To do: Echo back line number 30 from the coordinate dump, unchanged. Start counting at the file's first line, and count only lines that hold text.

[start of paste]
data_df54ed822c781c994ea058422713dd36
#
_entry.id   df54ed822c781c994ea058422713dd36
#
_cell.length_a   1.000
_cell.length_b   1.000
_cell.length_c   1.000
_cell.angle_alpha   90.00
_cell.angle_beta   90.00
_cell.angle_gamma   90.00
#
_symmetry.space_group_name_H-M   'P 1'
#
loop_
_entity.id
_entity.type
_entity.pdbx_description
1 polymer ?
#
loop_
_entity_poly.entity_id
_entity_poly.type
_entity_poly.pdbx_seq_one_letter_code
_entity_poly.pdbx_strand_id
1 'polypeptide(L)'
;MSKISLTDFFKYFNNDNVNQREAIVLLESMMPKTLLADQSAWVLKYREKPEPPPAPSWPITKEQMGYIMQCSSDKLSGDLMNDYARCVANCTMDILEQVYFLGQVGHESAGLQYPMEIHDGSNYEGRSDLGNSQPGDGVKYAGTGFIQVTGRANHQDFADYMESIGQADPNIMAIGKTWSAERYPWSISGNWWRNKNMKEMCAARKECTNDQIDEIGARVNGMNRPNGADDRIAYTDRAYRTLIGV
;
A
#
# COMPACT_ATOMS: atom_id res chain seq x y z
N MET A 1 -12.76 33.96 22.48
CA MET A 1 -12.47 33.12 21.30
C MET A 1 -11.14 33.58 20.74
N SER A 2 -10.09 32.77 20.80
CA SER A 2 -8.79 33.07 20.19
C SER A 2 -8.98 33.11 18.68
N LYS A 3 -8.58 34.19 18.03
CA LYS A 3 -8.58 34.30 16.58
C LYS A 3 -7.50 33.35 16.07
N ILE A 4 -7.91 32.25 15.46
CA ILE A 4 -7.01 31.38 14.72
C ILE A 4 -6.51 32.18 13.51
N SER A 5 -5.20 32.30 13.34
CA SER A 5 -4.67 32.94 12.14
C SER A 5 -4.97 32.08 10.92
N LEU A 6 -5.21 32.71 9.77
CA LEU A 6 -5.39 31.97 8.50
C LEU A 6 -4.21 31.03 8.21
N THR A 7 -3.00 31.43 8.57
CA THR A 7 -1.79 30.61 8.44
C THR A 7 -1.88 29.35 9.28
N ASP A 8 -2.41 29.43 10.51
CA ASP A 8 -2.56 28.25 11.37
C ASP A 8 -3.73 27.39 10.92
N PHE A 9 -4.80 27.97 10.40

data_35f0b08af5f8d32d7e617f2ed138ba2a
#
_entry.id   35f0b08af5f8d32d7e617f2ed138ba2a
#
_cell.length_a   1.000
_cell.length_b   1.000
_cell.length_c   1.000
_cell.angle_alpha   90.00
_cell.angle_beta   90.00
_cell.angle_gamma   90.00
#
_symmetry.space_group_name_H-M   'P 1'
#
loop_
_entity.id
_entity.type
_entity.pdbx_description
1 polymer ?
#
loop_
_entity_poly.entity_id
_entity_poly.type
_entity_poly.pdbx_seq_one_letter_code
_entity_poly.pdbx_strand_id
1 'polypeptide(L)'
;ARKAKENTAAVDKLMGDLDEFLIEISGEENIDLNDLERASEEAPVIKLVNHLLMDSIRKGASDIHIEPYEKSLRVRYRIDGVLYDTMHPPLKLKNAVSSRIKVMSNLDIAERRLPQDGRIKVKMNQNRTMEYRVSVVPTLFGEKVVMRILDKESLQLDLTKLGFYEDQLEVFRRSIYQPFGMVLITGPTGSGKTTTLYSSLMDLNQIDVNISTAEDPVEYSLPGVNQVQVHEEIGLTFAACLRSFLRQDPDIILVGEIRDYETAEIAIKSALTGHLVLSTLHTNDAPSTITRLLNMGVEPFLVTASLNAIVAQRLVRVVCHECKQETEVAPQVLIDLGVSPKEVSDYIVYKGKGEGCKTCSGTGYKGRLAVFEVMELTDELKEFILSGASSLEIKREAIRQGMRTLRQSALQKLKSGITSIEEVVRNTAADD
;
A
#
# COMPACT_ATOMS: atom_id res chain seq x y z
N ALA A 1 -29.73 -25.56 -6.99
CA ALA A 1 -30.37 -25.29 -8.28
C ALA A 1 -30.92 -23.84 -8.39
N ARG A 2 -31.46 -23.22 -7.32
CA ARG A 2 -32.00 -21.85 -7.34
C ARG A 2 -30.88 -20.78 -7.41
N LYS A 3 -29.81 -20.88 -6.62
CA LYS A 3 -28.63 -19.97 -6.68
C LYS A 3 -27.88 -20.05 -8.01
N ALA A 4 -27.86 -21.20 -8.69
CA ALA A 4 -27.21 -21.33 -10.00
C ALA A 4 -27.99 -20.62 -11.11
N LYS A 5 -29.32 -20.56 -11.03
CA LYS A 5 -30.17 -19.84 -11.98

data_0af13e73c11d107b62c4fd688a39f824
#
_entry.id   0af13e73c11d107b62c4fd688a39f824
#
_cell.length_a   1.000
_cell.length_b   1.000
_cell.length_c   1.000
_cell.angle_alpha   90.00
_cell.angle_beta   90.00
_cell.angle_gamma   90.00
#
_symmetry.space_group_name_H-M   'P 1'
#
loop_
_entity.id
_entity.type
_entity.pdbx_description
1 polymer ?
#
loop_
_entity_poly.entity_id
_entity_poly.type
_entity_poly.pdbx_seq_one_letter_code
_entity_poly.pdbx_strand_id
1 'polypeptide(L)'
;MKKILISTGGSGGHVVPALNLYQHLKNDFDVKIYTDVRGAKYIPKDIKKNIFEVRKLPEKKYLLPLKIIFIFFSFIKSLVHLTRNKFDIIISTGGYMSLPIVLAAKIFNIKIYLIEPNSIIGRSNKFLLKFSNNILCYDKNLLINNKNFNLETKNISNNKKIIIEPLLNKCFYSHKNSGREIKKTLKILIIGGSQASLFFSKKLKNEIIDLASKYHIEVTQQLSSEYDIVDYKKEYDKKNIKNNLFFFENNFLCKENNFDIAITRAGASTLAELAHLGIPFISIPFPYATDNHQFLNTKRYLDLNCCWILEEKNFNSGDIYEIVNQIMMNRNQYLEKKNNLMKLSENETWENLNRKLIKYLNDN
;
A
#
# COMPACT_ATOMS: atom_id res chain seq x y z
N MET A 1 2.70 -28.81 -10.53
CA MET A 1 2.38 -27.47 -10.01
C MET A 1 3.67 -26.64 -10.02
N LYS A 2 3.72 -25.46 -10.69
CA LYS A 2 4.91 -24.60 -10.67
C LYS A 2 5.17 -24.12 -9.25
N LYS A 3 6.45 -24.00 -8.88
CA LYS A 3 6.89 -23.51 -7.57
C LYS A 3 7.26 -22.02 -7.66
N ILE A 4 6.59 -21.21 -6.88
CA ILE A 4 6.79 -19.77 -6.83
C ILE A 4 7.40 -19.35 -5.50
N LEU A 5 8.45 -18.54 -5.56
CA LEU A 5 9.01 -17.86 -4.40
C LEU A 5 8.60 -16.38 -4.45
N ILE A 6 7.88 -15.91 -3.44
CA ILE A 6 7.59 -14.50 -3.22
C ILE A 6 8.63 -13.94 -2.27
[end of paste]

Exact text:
# COMPACT_ATOMS: atom_id res chain seq x y z